The “significant demand” is based upon the number of right-holders (or "ayant droits" in French) and is defined in Part I of the Official Languages Regulations.

The “nature of the office” is defined in Part II of the Official Languages Regulations.

A right-holder is a Francophone or an Anglophone according to the following definition

Definition of an “Anglophone”:

  1. Must know the English language;
  2. Must have English as a mother tongue;
  3. Must speak English at home.

Definition of a “Francophone”:

  1. Must know the French language;
  2. Must have French as a mother tongue;
  3. Must speak French at home.

When all three criteria do not allow the Government to determine the individual’s language, the number of individuals who correspond neither to the Anglophone nor the Francophone definition are equally divided between the English and French population for statistical purposes.

Which federal institutions are subject to obligations in terms of constitutional language rights?

Can you recognize them? Let's see how well you do with these quizzes!

Quizzes Answers
Atlantic Provinces Atlantic Provinces  - Answer Sheet
Quebec Quebec - Answer Sheet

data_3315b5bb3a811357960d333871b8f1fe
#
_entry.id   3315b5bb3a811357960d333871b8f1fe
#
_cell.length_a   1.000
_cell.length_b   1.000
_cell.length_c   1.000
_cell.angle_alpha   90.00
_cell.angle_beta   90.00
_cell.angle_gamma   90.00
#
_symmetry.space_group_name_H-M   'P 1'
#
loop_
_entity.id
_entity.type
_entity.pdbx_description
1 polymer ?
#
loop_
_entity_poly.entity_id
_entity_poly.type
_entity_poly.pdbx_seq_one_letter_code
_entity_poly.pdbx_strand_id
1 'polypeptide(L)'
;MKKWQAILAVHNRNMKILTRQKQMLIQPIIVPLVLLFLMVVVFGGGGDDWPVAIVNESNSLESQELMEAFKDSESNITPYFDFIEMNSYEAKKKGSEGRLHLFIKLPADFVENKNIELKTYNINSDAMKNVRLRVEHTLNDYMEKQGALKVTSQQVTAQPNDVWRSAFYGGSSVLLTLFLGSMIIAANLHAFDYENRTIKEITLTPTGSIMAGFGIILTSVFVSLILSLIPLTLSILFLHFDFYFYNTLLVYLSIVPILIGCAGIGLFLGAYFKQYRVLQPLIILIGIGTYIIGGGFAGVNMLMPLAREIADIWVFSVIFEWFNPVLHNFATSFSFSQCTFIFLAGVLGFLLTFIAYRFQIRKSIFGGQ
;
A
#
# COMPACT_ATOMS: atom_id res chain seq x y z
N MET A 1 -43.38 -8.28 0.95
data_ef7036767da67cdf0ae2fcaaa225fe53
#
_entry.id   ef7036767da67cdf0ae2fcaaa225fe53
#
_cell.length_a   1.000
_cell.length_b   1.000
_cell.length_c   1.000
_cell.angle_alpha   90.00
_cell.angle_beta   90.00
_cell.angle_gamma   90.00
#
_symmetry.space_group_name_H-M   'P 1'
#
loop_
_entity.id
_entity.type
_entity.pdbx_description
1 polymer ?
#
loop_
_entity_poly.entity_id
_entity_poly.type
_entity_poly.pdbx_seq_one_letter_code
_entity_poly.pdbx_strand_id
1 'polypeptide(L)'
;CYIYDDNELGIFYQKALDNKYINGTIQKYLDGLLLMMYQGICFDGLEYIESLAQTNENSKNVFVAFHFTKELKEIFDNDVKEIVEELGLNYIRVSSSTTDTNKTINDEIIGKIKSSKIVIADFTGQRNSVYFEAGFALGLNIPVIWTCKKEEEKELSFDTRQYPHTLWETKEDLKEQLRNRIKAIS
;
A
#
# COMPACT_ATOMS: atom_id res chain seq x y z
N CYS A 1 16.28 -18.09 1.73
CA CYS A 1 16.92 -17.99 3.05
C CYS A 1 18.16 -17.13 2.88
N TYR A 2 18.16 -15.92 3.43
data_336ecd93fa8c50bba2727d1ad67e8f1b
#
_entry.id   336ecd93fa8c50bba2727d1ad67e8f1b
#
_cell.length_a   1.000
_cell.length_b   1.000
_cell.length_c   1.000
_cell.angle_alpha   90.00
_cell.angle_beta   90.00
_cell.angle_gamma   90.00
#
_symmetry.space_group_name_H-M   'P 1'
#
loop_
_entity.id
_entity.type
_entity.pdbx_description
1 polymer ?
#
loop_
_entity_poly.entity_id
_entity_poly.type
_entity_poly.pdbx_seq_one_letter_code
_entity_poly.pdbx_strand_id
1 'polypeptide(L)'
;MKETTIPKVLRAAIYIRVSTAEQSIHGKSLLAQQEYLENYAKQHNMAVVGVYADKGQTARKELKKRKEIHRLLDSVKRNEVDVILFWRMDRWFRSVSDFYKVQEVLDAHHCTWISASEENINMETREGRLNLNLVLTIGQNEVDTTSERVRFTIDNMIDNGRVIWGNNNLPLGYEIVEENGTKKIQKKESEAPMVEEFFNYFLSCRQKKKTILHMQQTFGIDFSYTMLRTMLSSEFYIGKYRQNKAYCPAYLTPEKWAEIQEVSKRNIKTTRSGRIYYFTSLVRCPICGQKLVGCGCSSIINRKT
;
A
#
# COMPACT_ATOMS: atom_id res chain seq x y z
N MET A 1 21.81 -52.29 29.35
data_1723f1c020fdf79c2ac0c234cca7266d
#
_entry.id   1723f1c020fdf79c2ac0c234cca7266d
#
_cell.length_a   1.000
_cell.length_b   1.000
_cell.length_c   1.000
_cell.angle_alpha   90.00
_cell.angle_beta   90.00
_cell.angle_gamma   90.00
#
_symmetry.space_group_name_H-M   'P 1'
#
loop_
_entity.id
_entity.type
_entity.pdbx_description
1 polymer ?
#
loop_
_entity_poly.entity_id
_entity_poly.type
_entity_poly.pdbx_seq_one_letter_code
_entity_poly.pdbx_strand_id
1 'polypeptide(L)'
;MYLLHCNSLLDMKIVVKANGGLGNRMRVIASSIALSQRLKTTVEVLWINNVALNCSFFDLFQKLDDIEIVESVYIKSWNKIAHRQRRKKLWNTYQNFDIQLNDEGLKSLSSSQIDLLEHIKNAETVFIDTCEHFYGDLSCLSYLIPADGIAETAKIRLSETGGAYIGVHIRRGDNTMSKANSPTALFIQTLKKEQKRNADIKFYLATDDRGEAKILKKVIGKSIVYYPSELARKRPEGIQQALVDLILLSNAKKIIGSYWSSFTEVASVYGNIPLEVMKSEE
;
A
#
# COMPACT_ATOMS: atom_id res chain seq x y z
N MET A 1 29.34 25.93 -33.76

Ontario Ontario - Answer Sheet
Northwestern Canada Northwestern Canada - Answer Sheet

To summarize, section 3 of the Official Languages Act defines federal institutions as:

  • Parliament and Government of Canada institutions;
  • Office, commission, council, etc., responsible for administrative functions under federal law;
  • Federal departments;
  • Government corporations and all their subsidiaries created under federal law.

IMPORTANT: This includes third parties (organizations and other) acting on behalf of a federal institution.

What does “acting on behalf of a federal institution” mean?

Under section 25 of the Official Languages Act, federal institutions must ensure that:

  1. Third parties (people, organizations, associations, etc., other than the Government) that work for them offer services in both official languages, according to section 20 of the Charter;
  2. These third parties do so in Canada as well as abroad.

In the Desrochers case, which went before court from 2005 to 2009 and the Federal Court in 2006, the Federal Court of Appeal established criteria to help determine if a third acting on behalf of a federal institution, and added that other criteria could also apply.

Criteria established by the Federal Court of Appeal in the Desrochers v. Canada, 2006 CAF 374 case are:

  • General control by the Government over the third party offering the services (par. 53 and the following);
  • More than mere financial contribution (par. 54);
  • Obligation to account for funding (par. 57);
  • Departmental control over the way in which the services are provided (par. 62);
  • Minister’s supervisory authority (par. 69);